With regard to the partially to fully saturated esters 134 from the separation unit 130, in certain embodiments, the esters 134 may be entirely withdrawn as a partially to fully hydrogenated ester product stream 136 and processed further or sold for its own value, as shown in FIG. 2. As a non-limiting example, the esters 134 may comprise various partially to fully saturated triglycerides that could be used as a lubricant. Based upon the quality of separation between the paraffins/olefins (fuel composition 132) and the esters, the esters 134 may comprise some heavier paraffin and olefin components carried with the triglycerides. In other embodiments, the esters 134 may be further processed in a biorefinery or another chemical or fuel processing unit known in the art, thereby producing various products such as biodiesel or specialty chemicals that have higher value than that of the triglycerides, for example. Alternatively, the esters 134 may be partially withdrawn from the system and sold, with the remainder further processed in the biorefinery or another chemical or fuel processing unit known in the art.

In certain embodiments, the ester stream 134 is sent to a transesterification unit 170. Within the transesterification unit 170, the esters 134 are reacted with at least one alcohol 138 in the presence of a transesterification catalyst. In certain embodiments, the alcohol comprises methanol and/or ethanol. In one embodiment, the transesterification reaction is conducted at approximately 60-70° C. and 1 atm. In certain embodiments, the transesterification catalyst is a homogeneous sodium methoxide catalyst. Varying amounts of catalyst may be used in the reaction, and, in certain embodiments, the transesterification catalyst is present in the amount of approximately 0.5-1.0 weight % of the esters 134.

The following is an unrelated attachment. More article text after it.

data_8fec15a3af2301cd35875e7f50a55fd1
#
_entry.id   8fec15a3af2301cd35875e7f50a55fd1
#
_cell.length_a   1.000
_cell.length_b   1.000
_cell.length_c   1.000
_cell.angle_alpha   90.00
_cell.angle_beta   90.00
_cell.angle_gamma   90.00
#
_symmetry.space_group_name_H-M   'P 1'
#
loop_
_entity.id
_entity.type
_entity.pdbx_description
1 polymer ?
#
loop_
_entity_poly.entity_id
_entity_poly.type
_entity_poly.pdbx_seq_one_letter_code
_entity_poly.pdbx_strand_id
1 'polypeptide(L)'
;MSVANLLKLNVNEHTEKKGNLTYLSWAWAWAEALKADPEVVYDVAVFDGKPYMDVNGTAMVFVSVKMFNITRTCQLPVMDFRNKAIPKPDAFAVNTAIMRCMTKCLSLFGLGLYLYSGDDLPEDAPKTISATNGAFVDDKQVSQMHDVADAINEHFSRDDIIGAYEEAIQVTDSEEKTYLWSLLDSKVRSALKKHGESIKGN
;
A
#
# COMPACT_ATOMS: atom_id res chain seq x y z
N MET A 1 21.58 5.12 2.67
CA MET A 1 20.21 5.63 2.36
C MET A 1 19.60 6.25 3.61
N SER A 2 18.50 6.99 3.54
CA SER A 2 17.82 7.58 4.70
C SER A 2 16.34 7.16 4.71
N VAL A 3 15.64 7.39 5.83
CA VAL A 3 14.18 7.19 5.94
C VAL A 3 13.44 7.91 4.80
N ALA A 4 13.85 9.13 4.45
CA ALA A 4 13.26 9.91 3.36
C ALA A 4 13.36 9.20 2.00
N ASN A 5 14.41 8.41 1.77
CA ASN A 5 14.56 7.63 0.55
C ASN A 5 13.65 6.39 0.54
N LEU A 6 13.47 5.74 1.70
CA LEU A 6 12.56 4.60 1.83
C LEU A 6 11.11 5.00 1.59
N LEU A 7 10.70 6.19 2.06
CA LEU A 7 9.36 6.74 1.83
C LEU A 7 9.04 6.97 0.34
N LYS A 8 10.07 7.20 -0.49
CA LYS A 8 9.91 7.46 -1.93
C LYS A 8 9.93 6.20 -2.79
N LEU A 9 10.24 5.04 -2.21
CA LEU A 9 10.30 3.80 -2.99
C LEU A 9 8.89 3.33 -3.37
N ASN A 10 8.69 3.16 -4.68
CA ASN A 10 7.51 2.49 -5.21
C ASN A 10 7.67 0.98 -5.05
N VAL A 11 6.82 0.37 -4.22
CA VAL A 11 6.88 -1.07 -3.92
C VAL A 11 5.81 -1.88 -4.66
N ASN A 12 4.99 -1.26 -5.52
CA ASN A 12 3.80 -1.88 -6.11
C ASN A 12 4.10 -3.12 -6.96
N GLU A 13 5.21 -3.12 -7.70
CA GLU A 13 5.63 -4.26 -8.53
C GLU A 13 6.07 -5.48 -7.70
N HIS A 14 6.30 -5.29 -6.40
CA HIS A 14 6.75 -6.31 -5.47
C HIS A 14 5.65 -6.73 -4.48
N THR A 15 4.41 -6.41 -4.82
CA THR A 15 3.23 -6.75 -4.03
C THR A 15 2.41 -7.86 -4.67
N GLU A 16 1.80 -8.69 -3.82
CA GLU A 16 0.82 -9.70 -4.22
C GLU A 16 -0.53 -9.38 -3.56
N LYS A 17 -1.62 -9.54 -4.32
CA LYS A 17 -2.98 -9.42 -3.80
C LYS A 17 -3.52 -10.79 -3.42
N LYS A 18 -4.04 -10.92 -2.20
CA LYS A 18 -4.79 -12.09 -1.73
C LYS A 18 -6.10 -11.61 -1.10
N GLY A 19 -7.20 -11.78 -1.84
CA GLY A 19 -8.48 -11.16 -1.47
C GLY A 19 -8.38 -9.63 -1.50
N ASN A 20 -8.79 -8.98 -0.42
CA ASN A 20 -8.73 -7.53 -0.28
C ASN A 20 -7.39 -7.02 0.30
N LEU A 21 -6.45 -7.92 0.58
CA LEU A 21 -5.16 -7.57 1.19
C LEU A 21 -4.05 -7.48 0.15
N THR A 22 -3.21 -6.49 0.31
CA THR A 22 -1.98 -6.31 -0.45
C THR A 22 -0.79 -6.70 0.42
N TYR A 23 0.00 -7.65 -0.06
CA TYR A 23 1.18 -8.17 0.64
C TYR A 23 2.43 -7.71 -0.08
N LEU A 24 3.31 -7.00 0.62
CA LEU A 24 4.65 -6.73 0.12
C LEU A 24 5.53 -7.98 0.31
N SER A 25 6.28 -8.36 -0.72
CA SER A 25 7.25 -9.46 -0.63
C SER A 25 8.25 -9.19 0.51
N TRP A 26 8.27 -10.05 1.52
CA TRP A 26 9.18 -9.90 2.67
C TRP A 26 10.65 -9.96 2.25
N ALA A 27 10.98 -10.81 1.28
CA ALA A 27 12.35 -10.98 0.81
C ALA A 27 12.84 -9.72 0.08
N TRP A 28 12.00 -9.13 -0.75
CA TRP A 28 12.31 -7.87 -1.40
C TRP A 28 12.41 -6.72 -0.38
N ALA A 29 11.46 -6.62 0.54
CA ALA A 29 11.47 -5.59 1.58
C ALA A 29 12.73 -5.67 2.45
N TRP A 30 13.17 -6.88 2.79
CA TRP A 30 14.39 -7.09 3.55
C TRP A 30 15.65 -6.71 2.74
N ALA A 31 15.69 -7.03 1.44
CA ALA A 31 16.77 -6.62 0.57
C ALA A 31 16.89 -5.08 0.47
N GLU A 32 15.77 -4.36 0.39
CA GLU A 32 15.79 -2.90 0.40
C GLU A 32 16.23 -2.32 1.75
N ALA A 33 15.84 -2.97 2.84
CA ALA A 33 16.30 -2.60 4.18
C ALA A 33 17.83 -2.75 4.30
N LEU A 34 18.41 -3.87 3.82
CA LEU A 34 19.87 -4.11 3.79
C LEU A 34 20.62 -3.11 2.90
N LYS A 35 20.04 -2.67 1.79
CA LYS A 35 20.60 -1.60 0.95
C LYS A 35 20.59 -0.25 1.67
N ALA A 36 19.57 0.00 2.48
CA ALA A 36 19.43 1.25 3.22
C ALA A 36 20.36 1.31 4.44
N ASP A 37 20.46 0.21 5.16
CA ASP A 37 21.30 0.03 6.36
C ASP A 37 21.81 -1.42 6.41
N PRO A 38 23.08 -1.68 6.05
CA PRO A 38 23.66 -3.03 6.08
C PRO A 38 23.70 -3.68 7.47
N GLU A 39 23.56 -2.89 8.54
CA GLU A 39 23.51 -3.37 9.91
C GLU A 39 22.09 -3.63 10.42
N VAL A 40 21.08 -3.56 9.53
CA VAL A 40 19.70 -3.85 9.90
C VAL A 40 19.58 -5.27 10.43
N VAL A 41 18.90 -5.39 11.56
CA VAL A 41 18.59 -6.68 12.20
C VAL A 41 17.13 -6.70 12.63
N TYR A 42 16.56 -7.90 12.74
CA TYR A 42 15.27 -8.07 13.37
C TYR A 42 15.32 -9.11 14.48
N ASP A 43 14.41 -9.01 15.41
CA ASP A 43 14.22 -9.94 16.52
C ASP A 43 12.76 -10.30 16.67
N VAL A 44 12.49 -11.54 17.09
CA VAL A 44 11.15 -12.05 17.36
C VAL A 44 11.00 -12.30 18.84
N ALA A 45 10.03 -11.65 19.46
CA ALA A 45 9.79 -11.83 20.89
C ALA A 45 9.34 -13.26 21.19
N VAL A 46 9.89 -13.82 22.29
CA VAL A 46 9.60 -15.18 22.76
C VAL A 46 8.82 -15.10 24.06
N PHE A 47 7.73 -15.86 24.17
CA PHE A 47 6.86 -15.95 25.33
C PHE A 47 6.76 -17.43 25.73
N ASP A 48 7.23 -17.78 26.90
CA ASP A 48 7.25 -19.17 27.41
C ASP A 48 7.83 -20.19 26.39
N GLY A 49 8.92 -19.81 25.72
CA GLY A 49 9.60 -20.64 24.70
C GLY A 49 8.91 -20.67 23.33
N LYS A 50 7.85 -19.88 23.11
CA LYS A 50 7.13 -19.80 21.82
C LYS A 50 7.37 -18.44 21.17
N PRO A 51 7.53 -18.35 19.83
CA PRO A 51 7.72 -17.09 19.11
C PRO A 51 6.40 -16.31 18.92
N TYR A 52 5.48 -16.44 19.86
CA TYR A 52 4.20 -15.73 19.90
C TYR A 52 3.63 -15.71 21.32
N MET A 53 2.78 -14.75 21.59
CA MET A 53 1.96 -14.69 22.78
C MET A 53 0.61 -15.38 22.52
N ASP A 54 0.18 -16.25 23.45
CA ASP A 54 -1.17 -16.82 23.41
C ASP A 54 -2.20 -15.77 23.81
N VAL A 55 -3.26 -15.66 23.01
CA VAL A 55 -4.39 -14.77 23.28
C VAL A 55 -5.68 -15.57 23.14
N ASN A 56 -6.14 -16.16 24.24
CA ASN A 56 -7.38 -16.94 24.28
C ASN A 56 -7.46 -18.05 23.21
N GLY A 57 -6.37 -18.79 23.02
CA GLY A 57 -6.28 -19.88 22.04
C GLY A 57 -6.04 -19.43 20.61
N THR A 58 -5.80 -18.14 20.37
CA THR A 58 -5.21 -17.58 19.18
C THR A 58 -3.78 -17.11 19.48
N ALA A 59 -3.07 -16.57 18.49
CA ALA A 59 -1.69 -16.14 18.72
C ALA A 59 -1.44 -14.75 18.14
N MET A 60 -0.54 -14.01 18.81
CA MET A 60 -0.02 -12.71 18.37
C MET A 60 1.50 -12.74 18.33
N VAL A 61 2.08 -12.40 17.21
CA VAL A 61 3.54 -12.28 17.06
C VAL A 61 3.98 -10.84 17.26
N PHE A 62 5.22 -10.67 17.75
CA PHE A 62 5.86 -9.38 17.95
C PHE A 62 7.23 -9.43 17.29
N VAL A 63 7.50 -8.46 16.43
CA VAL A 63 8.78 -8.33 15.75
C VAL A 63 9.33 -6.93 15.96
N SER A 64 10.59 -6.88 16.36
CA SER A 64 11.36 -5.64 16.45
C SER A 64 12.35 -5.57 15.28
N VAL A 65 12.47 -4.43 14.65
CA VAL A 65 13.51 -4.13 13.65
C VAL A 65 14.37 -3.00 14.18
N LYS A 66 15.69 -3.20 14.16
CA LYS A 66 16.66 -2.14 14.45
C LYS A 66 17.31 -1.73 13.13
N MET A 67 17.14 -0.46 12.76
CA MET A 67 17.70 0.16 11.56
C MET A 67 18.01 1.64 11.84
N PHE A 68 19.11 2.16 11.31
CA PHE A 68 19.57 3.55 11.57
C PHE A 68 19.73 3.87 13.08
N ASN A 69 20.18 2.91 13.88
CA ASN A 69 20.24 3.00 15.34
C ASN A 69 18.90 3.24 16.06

The transesterification reaction may produce transesterified products 172 including saturated and/or unsaturated fatty acid methyl esters (“FAME”), glycerin, methanol, and/or free fatty acids. In certain embodiments, the transesterified products 172, or a fraction thereof, may comprise a source for biodiesel. In certain embodiments, the transesterified products 172 comprise decenoic acid esters, decanoic acid esters, undecenoic acid esters, undecanoic acid esters, dodecenoic acid esters, and/or dodecaonic acid esters. In one embodiment, in a transesterification reaction, a decanoic acid moiety of a metathesized glyceride is removed from the glycerol backbone to form a decanoic acid ester. In another embodiment, a decenoic acid moiety of a metathesized glyceride is removed from the glycerol backbone to form a decenoic acid ester.

In another embodiment, a glycerin alcohol may be used in the reaction with a triglyceride stream 134. This reaction may produce monoglycerides and/or diglycerides.

In certain embodiments, the transesterified products 172 from the transesterification unit 170 can be sent to a liquid-liquid separation unit, wherein the transesterified products 172 (i.e., FAME, free fatty acids, and/or alcohols) are separated from glycerin. Additionally, in certain embodiments, the glycerin byproduct stream may be further processed in a secondary separation unit, wherein the glycerin is removed and any remaining alcohols are recycled back to the transesterification unit 170 for further processing.